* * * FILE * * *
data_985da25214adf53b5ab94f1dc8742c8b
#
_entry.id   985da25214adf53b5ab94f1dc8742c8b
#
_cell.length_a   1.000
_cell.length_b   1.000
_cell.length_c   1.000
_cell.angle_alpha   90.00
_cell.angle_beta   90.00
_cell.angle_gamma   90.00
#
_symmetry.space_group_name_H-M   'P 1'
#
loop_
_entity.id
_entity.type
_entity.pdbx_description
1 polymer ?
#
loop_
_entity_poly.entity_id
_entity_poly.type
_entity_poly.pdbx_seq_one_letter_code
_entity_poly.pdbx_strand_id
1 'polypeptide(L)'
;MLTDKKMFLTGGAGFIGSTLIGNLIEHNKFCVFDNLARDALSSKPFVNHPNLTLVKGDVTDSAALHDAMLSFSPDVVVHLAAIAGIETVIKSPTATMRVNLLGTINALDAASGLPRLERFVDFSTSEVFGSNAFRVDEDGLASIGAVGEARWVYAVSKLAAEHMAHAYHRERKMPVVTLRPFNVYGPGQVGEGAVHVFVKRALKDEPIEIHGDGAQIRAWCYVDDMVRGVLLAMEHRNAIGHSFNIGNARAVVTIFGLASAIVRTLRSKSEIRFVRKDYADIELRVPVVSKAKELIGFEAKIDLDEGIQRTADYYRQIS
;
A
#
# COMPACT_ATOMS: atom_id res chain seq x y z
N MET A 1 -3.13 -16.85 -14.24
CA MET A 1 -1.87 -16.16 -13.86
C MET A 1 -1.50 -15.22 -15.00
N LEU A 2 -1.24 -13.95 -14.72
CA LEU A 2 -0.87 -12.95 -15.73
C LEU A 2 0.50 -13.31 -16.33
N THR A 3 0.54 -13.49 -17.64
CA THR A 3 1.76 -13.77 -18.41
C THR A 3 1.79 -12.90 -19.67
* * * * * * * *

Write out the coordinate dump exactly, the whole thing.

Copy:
data_985da25214adf53b5ab94f1dc8742c8b
#
_entry.id   985da25214adf53b5ab94f1dc8742c8b
#
_cell.length_a   1.000
_cell.length_b   1.000
_cell.length_c   1.000
_cell.angle_alpha   90.00
_cell.angle_beta   90.00
_cell.angle_gamma   90.00
#
_symmetry.space_group_name_H-M   'P 1'
#
loop_
_entity.id
_entity.type
_entity.pdbx_description
1 polymer ?
#
loop_
_entity_poly.entity_id
_entity_poly.type
_entity_poly.pdbx_seq_one_letter_code
_entity_poly.pdbx_strand_id
1 'polypeptide(L)'
;MLTDKKMFLTGGAGFIGSTLIGNLIEHNKFCVFDNLARDALSSKPFVNHPNLTLVKGDVTDSAALHDAMLSFSPDVVVHLAAIAGIETVIKSPTATMRVNLLGTINALDAASGLPRLERFVDFSTSEVFGSNAFRVDEDGLASIGAVGEARWVYAVSKLAAEHMAHAYHRERKMPVVTLRPFNVYGPGQVGEGAVHVFVKRALKDEPIEIHGDGAQIRAWCYVDDMVRGVLLAMEHRNAIGHSFNIGNARAVVTIFGLASAIVRTLRSKSEIRFVRKDYADIELRVPVVSKAKELIGFEAKIDLDEGIQRTADYYRQIS
;
A
#
# COMPACT_ATOMS: atom_id res chain seq x y z
N MET A 1 -3.13 -16.85 -14.24
CA MET A 1 -1.87 -16.16 -13.86
C MET A 1 -1.50 -15.22 -15.00
N LEU A 2 -1.24 -13.95 -14.72
CA LEU A 2 -0.87 -12.95 -15.73
C LEU A 2 0.50 -13.31 -16.33
N THR A 3 0.54 -13.49 -17.64
CA THR A 3 1.76 -13.77 -18.41
C THR A 3 1.79 -12.90 -19.67